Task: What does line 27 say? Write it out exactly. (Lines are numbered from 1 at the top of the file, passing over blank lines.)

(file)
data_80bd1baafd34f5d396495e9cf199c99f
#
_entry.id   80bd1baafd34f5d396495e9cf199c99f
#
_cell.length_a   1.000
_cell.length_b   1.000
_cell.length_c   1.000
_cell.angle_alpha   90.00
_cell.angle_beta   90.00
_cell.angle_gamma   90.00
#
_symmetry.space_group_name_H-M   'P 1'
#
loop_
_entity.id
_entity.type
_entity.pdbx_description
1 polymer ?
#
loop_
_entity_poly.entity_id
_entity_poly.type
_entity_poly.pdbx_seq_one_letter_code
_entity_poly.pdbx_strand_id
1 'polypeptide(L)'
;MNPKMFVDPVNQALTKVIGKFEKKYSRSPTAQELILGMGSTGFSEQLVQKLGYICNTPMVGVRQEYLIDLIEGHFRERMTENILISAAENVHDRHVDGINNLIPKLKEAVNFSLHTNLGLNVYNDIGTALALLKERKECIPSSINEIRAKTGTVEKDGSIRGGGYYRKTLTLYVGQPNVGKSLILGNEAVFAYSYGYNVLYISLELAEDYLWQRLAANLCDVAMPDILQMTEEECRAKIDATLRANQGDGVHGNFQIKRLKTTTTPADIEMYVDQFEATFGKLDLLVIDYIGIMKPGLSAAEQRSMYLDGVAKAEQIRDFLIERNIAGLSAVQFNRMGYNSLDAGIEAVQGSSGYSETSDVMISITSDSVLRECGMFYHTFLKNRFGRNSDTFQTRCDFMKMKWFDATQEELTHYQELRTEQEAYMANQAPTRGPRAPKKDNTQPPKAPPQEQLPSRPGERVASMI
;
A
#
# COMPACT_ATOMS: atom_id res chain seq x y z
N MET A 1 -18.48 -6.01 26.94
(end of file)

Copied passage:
;